Tuesday, February 15, 2011

Corrupted File

For both of you who regularly read my blog (mom, are you there?) ... hah, just kidding, though I know more people read it on my FB feed anyway ... I finished A Caveman Story over the weekend, and now I'm into the proofing and editing before I send it somewhere to be proofed and edited.

Exciting times, as I untwist awkward phrases and cut extraneous words (I like extraneous words, so I need a fairly blunt scalpel). But it's not the most fun thing in the world because when you read the same stuff over and over, it starts to take on Captcha semblance.

So imagine my horror when I went to get into the files and found out that my latest version (saved early and often) was CORRUPTED. Word couldn't open the file. All of my edits from pages 28 to 59 were inaccessible.

Yeah, you say, that's just thirty pages. But the edits were awesome and I did not want to lose them.

I didn't get a chance to work on it again until tonight, just before I had to rush out to listen to a BookList reviewer give a presentation. So with minutes before I had to leave, I was frantically researching how to recover a corrupt file.

And during my research, what I learned gave me some hope, but not much.

But I succeeded, and I'll post these words of wisdom to anyone who might benefit.

My document was Microsoft Word. I couldn't get into it with any Microsoft versions of Word. I tried three computers, no luck. But here's what worked. I tried opening it using 'Word Pad' which is basically a generic word document. When it opened, the beginning of my manuscript was gibberish. With a sinking heard, I paged down, and voila, there it was!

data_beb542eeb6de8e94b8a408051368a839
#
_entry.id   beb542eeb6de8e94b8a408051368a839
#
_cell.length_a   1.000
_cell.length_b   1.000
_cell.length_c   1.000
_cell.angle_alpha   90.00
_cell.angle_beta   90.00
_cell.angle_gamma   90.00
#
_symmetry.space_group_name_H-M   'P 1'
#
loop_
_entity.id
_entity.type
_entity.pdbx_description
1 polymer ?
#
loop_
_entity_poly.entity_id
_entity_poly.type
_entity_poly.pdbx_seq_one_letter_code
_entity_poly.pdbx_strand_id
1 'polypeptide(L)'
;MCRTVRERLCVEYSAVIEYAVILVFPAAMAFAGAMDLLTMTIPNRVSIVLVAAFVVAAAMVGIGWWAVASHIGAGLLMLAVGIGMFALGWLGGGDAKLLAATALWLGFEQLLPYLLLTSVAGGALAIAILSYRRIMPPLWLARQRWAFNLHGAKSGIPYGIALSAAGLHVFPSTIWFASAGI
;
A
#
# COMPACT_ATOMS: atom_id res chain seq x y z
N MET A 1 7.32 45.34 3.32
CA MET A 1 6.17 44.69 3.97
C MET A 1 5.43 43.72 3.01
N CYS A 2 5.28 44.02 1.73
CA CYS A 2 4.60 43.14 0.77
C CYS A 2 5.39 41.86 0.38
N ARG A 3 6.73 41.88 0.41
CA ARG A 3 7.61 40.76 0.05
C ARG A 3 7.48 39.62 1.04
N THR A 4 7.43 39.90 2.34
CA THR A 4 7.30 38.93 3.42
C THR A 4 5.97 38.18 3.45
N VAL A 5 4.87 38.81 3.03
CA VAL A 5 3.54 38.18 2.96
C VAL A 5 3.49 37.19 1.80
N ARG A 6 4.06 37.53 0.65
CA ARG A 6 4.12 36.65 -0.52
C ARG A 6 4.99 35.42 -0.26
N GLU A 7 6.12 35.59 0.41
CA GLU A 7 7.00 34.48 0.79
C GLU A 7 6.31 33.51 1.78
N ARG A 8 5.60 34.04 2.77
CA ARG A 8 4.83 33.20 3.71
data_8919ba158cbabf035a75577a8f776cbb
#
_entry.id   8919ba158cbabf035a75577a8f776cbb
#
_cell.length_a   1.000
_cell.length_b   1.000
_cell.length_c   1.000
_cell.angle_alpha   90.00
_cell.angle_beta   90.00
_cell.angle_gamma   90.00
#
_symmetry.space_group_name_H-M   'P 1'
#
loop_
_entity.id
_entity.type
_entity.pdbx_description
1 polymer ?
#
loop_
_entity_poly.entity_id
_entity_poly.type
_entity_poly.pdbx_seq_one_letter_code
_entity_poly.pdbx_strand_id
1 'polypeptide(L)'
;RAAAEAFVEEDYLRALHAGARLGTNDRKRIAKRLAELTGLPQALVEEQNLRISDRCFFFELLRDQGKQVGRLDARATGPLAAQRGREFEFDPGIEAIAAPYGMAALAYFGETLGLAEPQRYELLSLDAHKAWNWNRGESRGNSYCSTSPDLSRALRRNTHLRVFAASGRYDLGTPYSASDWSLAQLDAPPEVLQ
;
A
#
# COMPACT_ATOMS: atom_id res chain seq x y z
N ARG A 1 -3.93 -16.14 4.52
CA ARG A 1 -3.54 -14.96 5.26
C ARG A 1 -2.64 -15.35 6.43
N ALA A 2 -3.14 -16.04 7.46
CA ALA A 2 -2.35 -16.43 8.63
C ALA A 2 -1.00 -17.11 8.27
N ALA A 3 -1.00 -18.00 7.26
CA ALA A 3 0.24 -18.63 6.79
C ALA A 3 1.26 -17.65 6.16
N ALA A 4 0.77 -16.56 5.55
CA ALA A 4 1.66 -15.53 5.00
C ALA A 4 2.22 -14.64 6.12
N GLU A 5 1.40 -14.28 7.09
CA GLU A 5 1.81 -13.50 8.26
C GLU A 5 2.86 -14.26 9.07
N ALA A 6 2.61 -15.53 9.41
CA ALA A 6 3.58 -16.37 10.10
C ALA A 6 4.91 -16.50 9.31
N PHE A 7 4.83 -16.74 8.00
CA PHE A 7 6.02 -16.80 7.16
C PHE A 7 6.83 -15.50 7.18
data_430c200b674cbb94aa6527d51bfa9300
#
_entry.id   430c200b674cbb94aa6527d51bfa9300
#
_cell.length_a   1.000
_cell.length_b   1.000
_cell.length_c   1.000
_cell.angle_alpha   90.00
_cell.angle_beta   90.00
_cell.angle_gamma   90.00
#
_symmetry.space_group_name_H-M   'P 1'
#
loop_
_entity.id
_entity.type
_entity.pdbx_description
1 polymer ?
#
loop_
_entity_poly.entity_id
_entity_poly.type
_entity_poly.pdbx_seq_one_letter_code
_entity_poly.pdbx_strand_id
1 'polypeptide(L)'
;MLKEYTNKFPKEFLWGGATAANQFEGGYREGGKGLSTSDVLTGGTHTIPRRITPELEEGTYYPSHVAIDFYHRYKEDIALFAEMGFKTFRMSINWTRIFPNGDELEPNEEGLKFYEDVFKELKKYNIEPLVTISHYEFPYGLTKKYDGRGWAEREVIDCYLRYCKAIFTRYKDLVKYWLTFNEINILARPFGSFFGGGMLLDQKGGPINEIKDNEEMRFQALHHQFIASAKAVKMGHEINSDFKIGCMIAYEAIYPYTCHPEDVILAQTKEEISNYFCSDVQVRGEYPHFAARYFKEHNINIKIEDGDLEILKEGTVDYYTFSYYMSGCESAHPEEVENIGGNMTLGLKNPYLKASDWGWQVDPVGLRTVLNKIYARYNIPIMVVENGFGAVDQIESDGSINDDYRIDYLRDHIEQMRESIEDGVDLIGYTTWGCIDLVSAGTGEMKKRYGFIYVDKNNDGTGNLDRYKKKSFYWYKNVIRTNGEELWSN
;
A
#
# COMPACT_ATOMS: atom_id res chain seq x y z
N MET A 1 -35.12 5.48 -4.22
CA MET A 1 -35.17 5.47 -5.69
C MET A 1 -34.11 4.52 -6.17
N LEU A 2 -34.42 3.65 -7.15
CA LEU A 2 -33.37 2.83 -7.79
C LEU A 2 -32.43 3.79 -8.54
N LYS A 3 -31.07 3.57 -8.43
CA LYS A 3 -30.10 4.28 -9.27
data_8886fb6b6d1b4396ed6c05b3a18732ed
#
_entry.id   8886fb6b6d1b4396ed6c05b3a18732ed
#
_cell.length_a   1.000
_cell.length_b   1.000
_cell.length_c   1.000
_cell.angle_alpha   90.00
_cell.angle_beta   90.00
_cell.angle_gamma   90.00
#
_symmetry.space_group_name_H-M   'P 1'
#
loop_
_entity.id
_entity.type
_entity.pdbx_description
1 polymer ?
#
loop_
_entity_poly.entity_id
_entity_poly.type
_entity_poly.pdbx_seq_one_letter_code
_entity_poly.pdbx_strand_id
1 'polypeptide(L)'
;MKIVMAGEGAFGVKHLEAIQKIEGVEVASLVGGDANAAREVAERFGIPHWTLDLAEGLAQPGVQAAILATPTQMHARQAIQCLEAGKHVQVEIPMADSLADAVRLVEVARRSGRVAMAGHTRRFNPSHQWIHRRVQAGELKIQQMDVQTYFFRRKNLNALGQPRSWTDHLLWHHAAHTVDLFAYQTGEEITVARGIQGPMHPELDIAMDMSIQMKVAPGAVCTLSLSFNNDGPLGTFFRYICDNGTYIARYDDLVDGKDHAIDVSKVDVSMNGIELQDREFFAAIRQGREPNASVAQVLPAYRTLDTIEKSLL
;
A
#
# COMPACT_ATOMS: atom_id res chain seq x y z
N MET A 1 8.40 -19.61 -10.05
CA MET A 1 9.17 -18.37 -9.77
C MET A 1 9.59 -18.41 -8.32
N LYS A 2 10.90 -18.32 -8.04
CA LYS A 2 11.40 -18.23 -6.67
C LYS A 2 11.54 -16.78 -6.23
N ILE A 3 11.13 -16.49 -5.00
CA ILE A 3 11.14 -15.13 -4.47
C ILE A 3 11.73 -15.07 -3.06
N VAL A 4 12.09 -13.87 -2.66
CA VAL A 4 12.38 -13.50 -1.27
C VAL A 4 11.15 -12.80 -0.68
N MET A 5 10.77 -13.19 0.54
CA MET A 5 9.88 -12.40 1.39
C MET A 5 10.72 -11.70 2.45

The gibberish part was just the title, but after that all of the manuscript was intact. The formatting was gone, no page numbers or anything, but every single word was there.

Scared it would delete before my eyes, I right clicked and copied the pages I needed, opened a new document, pasted and saved. Then I created a new version of my whole manuscript, cut the unedited relevant pages, pasted the saved corrupted pages back where they belonged. Then it was a few seconds to format, and I was done.

Crisis averted.

I went off to my meeting with a feeling of elation, and a new insight to saving. Save early, save often, and save in multiple files.



1 comment:

  1. Yes, I know what you went through. I wasn't as lucky. The file was trashed. I don't even use Word anymore. I would but I don't want to pay extra for it so I settle for the word processor in Works. It doesn't transfer from Word pad as smoothly but everything else seems to be the same as Word.